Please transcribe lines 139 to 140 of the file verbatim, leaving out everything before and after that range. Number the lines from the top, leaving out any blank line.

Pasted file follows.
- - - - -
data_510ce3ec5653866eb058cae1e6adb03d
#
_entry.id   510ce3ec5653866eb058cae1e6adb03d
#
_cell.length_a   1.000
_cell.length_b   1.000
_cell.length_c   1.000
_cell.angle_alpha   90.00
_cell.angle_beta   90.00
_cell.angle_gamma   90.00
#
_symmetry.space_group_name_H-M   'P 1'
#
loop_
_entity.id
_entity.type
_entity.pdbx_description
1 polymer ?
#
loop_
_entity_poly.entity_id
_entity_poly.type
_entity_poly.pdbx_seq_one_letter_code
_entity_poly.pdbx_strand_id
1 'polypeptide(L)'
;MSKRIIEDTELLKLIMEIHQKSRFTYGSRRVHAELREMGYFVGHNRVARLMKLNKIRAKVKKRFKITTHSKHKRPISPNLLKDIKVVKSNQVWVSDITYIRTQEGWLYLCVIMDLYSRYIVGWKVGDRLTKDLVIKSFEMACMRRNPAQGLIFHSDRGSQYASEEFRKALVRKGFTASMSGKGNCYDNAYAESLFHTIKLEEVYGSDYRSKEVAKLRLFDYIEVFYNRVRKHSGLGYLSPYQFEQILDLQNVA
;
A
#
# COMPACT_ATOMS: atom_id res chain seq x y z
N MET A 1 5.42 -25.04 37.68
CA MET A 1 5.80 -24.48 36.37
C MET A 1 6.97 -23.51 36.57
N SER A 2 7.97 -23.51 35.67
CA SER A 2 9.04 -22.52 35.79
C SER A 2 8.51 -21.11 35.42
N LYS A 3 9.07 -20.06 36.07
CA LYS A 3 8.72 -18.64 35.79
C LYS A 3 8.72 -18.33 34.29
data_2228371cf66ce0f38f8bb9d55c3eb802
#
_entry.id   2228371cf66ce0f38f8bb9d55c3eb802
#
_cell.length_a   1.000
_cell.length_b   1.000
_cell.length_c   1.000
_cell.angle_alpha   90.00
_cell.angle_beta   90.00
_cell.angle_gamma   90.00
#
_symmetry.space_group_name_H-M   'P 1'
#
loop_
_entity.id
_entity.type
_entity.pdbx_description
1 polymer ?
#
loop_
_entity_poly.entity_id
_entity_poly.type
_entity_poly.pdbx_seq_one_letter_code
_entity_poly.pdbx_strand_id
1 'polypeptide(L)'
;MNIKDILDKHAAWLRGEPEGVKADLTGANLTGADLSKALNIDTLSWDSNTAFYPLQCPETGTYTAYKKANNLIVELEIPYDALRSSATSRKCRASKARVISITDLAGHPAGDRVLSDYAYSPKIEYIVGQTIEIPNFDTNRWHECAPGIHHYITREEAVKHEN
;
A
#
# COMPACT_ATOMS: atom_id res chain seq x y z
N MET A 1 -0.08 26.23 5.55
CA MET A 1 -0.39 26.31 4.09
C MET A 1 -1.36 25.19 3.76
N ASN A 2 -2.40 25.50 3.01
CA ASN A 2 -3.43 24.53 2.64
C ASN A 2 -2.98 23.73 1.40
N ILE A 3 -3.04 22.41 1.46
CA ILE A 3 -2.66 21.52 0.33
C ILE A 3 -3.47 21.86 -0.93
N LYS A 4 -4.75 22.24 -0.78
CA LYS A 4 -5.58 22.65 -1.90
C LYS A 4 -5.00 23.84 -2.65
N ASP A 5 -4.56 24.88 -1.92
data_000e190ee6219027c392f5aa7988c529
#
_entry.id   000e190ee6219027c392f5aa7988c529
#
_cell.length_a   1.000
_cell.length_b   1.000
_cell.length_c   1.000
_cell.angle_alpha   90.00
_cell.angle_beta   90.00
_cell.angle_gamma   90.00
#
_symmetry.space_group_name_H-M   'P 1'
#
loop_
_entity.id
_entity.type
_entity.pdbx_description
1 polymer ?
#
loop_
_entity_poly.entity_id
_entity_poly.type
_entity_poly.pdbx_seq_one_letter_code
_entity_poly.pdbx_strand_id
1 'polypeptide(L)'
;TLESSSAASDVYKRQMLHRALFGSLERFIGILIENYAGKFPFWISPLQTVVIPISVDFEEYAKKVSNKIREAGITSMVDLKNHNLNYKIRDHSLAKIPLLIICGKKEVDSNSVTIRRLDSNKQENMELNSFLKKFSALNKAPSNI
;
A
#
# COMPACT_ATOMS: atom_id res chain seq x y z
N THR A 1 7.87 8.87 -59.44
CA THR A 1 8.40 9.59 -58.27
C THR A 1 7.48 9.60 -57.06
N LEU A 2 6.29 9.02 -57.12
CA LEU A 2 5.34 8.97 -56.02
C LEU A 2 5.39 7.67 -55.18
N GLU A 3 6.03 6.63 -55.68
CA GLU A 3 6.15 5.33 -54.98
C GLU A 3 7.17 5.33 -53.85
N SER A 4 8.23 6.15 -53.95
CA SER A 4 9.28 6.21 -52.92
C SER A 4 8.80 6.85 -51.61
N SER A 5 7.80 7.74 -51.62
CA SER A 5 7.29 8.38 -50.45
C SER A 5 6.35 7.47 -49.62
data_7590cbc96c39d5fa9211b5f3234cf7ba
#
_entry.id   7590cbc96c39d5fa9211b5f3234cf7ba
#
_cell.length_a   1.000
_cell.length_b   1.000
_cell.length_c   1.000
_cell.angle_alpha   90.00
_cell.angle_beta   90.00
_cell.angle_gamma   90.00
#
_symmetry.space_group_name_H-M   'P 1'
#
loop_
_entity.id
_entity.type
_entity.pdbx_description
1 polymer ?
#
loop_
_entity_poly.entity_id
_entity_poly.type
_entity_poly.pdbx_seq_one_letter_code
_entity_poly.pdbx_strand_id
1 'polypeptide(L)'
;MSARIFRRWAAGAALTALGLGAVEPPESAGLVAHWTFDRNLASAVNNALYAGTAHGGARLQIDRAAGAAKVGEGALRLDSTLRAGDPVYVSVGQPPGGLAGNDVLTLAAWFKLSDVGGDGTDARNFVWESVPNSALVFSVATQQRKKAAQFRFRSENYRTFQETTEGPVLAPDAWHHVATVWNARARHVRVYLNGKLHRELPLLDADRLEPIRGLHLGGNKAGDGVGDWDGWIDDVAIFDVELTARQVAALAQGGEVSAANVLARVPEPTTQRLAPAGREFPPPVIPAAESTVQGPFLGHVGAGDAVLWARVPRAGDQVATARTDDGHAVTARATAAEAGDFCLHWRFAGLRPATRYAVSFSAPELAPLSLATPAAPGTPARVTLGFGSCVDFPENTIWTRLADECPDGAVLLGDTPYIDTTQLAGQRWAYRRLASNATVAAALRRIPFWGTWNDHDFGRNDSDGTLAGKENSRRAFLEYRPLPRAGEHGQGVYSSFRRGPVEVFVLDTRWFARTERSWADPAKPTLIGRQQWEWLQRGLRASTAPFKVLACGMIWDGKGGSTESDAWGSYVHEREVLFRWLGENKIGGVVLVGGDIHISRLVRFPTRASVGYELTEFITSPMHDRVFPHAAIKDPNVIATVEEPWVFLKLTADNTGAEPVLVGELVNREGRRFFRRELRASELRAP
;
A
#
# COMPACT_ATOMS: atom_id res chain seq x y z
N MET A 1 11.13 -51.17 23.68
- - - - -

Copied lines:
_symmetry.space_group_name_H-M   'P 1'
#